The Jezreel Spring at the foot of the Gilboa Mountains has been dry for the last seven years as a result of drought and of the growing exploitation of water sources by Israel and the Palestinian Authority. But recently the spring once again filled with water, and visitors can now enjoy it, thanks to the efforts of the local water authority and the Israel Nature and Parks Authority, which have brought in water from other sources.
The INPA has found itself faced with springs and nature reserves drying out over the past two years. To deal with the situation it has started to identify alternative available water sources and use them to save nature sites. "In the case of the Jezreel Spring, the site is not a nature reserve but is managed by the Jewish National Fund," said Nissim Keshet of the INPA. "But we decided to act to rehabilitate it so that the nature at site, including the characteristic plants and animals there can continue to exist."
The Harod regional water authority transfered water from local wells via a pipe laid especially for the purpose, and in return were granted other water sources, explained Keshet. "The volume of the flow matched the natural flow of the spring. The water is overflowing the pool next to the spring and waters a neighboring garden, after that the water flows into the Harod Stream," he added.
The INPA completed another, similar project a few months ago with a pipe to transfer water from the Dan Spring to the Ayoun Stream near Metulla. The Ayoun Stream had dried up due to the pumping of water from its northern part in Lebanon, and the year-round waterfall had dried out and disappeared. Now the waterfall is back due to the piped-in water. In this case, the main beneficiaries are the hikers who enjoy the return of the original landscape.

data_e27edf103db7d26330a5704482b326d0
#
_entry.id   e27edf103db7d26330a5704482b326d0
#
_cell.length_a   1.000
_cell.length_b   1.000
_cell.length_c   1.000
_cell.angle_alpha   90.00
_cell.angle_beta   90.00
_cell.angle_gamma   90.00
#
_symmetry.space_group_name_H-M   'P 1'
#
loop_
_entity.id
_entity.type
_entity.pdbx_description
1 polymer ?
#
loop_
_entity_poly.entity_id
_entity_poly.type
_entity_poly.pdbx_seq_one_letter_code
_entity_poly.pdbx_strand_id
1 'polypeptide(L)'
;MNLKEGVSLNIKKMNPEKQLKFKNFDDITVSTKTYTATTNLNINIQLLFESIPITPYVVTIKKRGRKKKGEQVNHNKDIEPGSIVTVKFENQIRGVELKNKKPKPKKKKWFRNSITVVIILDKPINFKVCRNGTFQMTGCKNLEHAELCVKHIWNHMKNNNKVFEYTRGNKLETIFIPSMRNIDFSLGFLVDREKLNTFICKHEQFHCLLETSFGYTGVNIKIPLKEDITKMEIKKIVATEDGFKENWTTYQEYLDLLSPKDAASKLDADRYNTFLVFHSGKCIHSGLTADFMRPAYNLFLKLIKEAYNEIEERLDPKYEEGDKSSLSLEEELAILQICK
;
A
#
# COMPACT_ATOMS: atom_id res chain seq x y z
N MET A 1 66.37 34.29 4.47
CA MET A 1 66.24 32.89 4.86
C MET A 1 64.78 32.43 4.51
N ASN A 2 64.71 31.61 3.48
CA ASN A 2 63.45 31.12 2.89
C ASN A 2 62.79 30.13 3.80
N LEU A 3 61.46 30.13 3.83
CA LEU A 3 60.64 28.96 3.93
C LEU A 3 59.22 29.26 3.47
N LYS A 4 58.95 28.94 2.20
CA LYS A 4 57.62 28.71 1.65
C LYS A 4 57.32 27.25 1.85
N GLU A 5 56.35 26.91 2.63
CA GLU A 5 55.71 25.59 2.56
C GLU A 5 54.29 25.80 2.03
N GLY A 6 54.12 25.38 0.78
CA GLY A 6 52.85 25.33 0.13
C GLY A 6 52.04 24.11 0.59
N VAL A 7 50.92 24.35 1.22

The case of the Arugot and David streams at Ein Gedi is somewhat different. Here the INPA lets the water flow down the canyons and then near the bottom it is pumped out for human use. A pipe used to pump out water from the David Stream for the use of Kibbutz Ein Gedi was removed as part of this project, and now the water flows almost to the bottom of the stream, and has renewed the waterfall in this part - and only then is the water pumped out for the kibbutz's use.
The INPA is also examining using water from a few groundwater wells to provide fresh water to the middle section of the stream and help rehabilitate the stream's ecology. For now, only treated sewage flows in that part of the stream. But the INPA has not been successful everywhere. The Bezet Stream in the north, one of the most beautiful nature reserves in the Galilee, is still suffering from drought and only receives tiny allocations of water from the National Water Carrier. "The situation is the same as last year, and only if there is a rainy winter will the situation improve," said Keshet.
Want to enjoy 'Zen' reading - with no ads and just the article? Subscribe todaySubscribe now